I wasn’t sure where he thought I was planning on pulling over, but I did as he said. The two girls came to us, got into the backseat. “Hey!” Holly said, looking right at me. She grinned with an almost manic energy. “You must be Ed, right?”
I glanced at Dan, figuring he must’ve mentioned me in the message. “That’s right.”
“Nice to finally meet you,” she said. She turned to Dan. “This is my friend Beth that I told you about.”
We exchanged hellos all round. I started driving. Dan told me to go to his house. In the back, Holly and Beth said something to each other, laughed about it, whatever it was. Holly sat forward then. “What’s your last name, Ed?”
“I don’t think I’ve ever seen you around.”
“Ed here keeps to himself,” Dan said.
“Must do, cos I’m sure I’d remember him,” Holly said. “Ed, has anyone ever told you that you look just like Jesus?”
The long hair and the beard. “I’ve heard it a few times.”
“I almost feel like I need to be on my best behaviour.”
“Nah, don’t worry about that,” Dan said. “Ed’s just as naughty as the rest of us. Just means he can absolve us of all our sins after.”
They all laughed.
“Are we planning on sinning tonight?” Holly said.
“When aren’t we?” Dan said.
We got back to Dan’s and he put some music on then got to work rolling up a few joints. Dan lived in the middle of a row of semi-detached houses down the bottom of Amble, next to the harbour. Outside his front yard was a road, across from which was a grassy hill that led down to a small beach known as the Little Shore. The pier boxed this area in. He had a view that stretched all the way to Warkworth, where the castle could be seen.
Inside the house we started passing the joints round and before long the sitting room filled with smoke.
“What’re we listening to?” Holly said.
“The B-52’s,” Dan said.
Holly glanced at Beth. Neither had heard of them.
“I’ve been listening to them a lot lately,” Dan said. “Getting back into them.”
“They sound really old,” Holly said.
“Well, I guess they are.”
“You don’t have anything different?”
“You don’t like it?”
“I just mean, do you not have anything newer.”
“You can check my CD collection, but if you don’t like this I doubt I’m gonna have anything that you will.”
“The fact you have a CD collection kind of tells me everything I need to know.”
“That’s nothing – I’ve got some records upstairs. You want me to go fetch them, set the player up?”
“No. No, thank you.”
I was sitting on the sofa next to Beth. We glanced at each other, raised eyebrows in acknowledgement and greeting, or more like we were reminding ourselves the other was present. It didn’t feel like we were bonding well. Dan and Holly were talking amongst themselves, there was a lot of laughter and smiling between them. They sat very close to each other on the floor, their backs against the other sofa. The joint made its way dutifully around the room. I could feel a small buzz starting, but it wasn’t enough to make me relax.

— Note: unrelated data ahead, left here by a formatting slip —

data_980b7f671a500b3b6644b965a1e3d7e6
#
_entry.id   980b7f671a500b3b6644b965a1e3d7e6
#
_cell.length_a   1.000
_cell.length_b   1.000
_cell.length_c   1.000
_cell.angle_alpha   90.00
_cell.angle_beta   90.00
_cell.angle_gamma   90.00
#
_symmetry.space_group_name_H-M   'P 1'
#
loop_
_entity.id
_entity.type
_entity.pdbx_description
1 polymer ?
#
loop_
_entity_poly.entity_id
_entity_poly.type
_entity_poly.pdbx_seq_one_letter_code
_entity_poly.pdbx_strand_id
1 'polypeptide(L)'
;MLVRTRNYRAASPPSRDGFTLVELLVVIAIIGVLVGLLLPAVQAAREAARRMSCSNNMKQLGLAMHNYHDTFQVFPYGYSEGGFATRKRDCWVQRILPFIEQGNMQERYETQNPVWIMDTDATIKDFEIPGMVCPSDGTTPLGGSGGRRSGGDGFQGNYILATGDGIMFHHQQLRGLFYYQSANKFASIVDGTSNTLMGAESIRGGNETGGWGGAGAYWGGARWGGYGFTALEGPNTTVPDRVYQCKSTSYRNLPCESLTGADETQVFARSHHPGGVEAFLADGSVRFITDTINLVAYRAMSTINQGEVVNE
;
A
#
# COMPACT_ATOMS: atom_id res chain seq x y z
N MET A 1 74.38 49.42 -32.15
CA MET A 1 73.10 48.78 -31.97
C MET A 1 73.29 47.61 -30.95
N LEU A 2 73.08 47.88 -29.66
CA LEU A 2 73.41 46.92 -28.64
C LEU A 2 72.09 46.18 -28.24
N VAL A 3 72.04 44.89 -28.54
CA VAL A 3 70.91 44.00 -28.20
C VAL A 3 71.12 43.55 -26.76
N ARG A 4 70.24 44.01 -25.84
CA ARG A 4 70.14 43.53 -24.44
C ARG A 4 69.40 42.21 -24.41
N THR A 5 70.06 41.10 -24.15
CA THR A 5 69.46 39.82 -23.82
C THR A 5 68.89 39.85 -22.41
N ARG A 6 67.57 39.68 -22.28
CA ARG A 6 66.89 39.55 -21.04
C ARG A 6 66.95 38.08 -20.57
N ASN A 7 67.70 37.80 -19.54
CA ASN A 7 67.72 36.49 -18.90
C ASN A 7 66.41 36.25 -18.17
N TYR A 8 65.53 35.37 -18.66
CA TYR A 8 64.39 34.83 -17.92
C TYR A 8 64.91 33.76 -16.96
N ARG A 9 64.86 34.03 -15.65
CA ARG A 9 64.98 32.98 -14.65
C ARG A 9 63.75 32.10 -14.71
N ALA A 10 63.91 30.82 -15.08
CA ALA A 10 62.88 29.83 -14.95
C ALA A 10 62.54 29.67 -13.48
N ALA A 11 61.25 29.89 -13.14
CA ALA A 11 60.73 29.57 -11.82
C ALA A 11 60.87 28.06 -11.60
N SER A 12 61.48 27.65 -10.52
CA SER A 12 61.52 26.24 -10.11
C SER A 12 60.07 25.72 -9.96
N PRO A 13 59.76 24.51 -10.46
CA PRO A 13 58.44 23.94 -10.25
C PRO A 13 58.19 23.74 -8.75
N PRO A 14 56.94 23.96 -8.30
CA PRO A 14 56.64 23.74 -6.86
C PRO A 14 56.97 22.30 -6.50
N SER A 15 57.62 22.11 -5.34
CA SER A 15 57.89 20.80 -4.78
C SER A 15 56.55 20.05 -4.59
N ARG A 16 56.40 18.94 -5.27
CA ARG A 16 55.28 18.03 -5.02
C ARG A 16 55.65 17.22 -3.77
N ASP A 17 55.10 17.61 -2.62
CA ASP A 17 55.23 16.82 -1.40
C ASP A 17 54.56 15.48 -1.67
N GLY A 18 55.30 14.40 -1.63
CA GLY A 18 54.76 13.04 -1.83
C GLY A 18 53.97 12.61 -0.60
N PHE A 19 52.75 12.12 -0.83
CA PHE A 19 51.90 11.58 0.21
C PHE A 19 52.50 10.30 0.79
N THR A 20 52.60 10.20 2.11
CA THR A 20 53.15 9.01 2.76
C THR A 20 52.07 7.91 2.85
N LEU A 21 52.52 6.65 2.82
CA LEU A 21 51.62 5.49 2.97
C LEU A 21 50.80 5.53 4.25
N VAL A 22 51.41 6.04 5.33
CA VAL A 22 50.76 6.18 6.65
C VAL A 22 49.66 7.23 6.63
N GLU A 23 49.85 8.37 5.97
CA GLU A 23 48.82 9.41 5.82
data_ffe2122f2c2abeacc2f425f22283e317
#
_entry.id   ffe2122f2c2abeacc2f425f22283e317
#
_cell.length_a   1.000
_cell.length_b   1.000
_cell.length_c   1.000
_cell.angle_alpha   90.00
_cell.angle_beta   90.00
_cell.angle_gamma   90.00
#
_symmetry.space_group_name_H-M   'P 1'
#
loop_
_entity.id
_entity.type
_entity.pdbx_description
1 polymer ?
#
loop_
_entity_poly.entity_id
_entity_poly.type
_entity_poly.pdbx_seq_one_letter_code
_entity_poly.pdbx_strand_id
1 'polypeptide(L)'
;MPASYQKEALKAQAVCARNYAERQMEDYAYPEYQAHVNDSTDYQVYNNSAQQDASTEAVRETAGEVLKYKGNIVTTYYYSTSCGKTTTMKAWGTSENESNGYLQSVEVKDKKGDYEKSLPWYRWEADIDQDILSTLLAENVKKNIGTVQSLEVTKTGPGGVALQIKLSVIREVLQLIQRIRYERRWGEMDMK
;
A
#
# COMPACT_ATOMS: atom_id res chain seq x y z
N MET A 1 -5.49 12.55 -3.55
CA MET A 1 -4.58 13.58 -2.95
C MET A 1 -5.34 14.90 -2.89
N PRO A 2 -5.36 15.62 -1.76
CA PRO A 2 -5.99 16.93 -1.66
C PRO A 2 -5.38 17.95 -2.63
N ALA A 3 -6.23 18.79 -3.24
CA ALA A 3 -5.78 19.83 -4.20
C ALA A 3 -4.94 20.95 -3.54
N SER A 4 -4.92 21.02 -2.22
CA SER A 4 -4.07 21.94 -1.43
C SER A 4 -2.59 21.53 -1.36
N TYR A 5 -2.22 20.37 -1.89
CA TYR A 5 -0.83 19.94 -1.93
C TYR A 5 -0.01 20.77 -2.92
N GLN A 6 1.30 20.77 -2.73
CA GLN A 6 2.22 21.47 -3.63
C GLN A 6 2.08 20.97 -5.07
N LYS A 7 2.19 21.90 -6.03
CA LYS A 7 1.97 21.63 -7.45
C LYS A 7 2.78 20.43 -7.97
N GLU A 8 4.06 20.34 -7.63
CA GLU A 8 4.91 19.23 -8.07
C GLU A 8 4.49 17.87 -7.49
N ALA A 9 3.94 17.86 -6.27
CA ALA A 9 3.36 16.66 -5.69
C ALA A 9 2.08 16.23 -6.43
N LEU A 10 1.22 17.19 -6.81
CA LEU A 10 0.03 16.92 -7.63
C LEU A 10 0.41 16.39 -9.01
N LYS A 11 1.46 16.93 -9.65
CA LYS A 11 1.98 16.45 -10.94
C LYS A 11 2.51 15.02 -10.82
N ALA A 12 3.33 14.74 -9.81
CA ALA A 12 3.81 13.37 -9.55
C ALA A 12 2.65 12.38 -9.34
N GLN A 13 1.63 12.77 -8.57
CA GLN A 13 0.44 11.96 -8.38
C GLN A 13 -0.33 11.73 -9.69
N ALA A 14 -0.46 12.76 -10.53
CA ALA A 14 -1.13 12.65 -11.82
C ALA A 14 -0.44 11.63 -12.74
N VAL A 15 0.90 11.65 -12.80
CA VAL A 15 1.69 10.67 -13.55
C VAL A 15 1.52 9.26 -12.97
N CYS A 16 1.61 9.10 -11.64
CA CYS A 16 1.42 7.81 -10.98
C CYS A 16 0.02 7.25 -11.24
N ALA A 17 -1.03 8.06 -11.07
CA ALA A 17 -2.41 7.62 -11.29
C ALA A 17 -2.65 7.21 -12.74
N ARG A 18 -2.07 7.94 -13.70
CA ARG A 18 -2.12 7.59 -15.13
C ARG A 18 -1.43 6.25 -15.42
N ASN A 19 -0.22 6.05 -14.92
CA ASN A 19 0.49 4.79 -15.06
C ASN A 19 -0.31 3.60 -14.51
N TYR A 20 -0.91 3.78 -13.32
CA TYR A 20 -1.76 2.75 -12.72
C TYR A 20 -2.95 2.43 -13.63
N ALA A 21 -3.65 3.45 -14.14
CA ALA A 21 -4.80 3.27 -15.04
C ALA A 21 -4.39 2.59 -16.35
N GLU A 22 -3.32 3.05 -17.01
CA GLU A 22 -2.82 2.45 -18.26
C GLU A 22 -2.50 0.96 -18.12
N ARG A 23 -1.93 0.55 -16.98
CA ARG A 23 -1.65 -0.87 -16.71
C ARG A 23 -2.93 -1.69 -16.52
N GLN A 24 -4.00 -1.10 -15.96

I didn’t know what was wrong with me. The amount of time I’d spent locked away in my flat, watching my money dwindling, not interacting with anyone other than Dan, had made me develop a social awkwardness. I wasn’t used to being in a group anymore.
I swallowed down any anxieties I felt, bit my lip and turned to Beth, figuring fuck it, I didn’t have anything to lose. “So, are you a student?”
“I am.” She sat with one arm propped against the back of the sofa, holding up her head. Before I spoke to her her eyes were looking droopy, nodding off.
“What do you study?”
“Oh really? You like Maths?”
“I like money more.” She grinned. “I’m sorry, that sounds so crass.”
I grinned back to show that if she’d meant it as a joke then that’s how I’d taken it. “Where do you study?”
“Glasgow? Do they have much call for accountants up in Glasgow?”
“They have need of them everywhere.”
“Yeah, yeah I suppose they do. That was a stupid thing to say. I guess what I meant to ask is, why Glasgow?”
“I wanted to get away. Go somewhere far away from where I grew up. It’s in another country, but at the same time if I need to get home quickly for whatever reason, all I have to do is hop on a train.”
“You like it up there?”
“Yeah. I like it fine.”
“You reckon that’s where you’ll stay when you graduate?”
“Dunno. I haven’t decided that yet.” She straightened up. Her eyes weren’t so droopy anymore. “What do you do? Other than healing the sick, of course.”
“Right now healing the sick is all I do. I’m…uh…I’m between jobs.”
“Yeah, it’s been a few months now.” I scratched behind an ear, knowing that if I went on much longer I’d start to sound pathetic. “I was a mechanic.”
“Oh?” She perked up at this. “Any good?”
“I did it so long I got pretty good at it.”
“Do you drive?”
“No, not yet. I suppose I should learn. But hey, at least whatever you do next, you’ll always have that life skill, right? You ever break down at the side of the road you won’t have to wait for some recovery service to swoop in to the rescue. You can rescue yourself. The sick aren’t all you heal. Is that the kind of work you’re looking for now? Or something different?”
“I don’t know.” Truth was at that point I’d take whoever would have me.